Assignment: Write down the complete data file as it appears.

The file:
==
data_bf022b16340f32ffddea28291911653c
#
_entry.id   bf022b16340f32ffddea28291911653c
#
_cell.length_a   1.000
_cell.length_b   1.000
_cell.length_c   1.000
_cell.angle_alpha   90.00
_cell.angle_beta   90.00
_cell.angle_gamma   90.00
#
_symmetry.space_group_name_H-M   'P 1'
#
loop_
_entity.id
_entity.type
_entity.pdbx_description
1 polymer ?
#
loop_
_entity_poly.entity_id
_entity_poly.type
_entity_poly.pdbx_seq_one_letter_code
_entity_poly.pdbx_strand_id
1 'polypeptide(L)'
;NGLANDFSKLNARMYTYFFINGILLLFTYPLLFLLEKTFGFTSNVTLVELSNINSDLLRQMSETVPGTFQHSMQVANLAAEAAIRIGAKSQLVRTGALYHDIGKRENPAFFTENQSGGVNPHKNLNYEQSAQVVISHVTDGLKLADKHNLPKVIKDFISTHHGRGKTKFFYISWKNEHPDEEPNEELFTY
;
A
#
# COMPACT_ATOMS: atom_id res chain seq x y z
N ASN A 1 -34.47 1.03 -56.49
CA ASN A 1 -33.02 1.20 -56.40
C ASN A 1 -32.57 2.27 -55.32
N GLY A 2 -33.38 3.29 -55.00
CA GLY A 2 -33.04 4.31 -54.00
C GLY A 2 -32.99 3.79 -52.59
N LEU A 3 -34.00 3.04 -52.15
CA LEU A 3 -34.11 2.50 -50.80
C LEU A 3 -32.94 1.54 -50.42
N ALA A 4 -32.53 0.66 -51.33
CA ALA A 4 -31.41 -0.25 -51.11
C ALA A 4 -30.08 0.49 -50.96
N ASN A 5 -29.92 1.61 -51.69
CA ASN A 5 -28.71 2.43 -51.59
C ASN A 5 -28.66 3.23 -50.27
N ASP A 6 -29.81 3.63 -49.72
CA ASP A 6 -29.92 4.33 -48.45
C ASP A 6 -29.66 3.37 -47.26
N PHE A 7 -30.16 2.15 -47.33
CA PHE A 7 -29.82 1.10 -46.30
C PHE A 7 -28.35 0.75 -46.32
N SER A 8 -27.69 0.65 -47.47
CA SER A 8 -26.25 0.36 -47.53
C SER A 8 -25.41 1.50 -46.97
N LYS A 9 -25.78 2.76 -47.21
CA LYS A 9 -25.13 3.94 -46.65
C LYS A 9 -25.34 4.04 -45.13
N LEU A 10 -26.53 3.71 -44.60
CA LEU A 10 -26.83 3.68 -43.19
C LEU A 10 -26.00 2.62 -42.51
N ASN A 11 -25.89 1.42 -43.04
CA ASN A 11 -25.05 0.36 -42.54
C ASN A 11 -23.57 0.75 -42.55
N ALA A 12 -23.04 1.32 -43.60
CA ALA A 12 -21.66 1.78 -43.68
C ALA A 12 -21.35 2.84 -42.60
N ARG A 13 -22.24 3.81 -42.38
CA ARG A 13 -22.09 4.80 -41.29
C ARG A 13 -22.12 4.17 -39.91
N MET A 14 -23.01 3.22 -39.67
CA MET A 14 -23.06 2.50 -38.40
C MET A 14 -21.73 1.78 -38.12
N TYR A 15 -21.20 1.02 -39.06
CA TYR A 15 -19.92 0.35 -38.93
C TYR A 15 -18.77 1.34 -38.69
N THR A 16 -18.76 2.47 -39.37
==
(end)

data_bf022b16340f32ffddea28291911653c
#
_entry.id   bf022b16340f32ffddea28291911653c
#
_cell.length_a   1.000
_cell.length_b   1.000
_cell.length_c   1.000
_cell.angle_alpha   90.00
_cell.angle_beta   90.00
_cell.angle_gamma   90.00
#
_symmetry.space_group_name_H-M   'P 1'
#
loop_
_entity.id
_entity.type
_entity.pdbx_description
1 polymer ?
#
loop_
_entity_poly.entity_id
_entity_poly.type
_entity_poly.pdbx_seq_one_letter_code
_entity_poly.pdbx_strand_id
1 'polypeptide(L)'
;NGLANDFSKLNARMYTYFFINGILLLFTYPLLFLLEKTFGFTSNVTLVELSNINSDLLRQMSETVPGTFQHSMQVANLAAEAAIRIGAKSQLVRTGALYHDIGKRENPAFFTENQSGGVNPHKNLNYEQSAQVVISHVTDGLKLADKHNLPKVIKDFISTHHGRGKTKFFYISWKNEHPDEEPNEELFTY
;
A
#
# COMPACT_ATOMS: atom_id res chain seq x y z
N ASN A 1 -34.47 1.03 -56.49
CA ASN A 1 -33.02 1.20 -56.40
C ASN A 1 -32.57 2.27 -55.32
N GLY A 2 -33.38 3.29 -55.00
CA GLY A 2 -33.04 4.31 -54.00
C GLY A 2 -32.99 3.79 -52.59
N LEU A 3 -34.00 3.04 -52.15
CA LEU A 3 -34.11 2.50 -50.80
C LEU A 3 -32.94 1.54 -50.42
N ALA A 4 -32.53 0.66 -51.33
CA ALA A 4 -31.41 -0.25 -51.11
C ALA A 4 -30.08 0.49 -50.96
N ASN A 5 -29.92 1.61 -51.69
CA ASN A 5 -28.71 2.43 -51.59
C ASN A 5 -28.66 3.23 -50.27
N ASP A 6 -29.81 3.63 -49.72
CA ASP A 6 -29.92 4.33 -48.45
C ASP A 6 -29.66 3.37 -47.26
N PHE A 7 -30.16 2.15 -47.33
CA PHE A 7 -29.82 1.10 -46.30
C PHE A 7 -28.35 0.75 -46.32
N SER A 8 -27.69 0.65 -47.47
CA SER A 8 -26.25 0.36 -47.53
C SER A 8 -25.41 1.50 -46.97
N LYS A 9 -25.78 2.76 -47.21
CA LYS A 9 -25.13 3.94 -46.65
C LYS A 9 -25.34 4.04 -45.13
N LEU A 10 -26.53 3.71 -44.60
CA LEU A 10 -26.83 3.68 -43.19
C LEU A 10 -26.00 2.62 -42.51
N ASN A 11 -25.89 1.42 -43.04
CA ASN A 11 -25.05 0.36 -42.54
C ASN A 11 -23.57 0.75 -42.55
N ALA A 12 -23.04 1.32 -43.60
CA ALA A 12 -21.66 1.78 -43.68
C ALA A 12 -21.35 2.84 -42.60
N ARG A 13 -22.24 3.81 -42.38
CA ARG A 13 -22.09 4.80 -41.29
C ARG A 13 -22.12 4.17 -39.91
N MET A 14 -23.01 3.22 -39.67
CA MET A 14 -23.06 2.50 -38.40
C MET A 14 -21.73 1.78 -38.12
N TYR A 15 -21.20 1.02 -39.06
CA TYR A 15 -19.92 0.35 -38.93
C TYR A 15 -18.77 1.34 -38.69
N THR A 16 -18.76 2.47 -39.37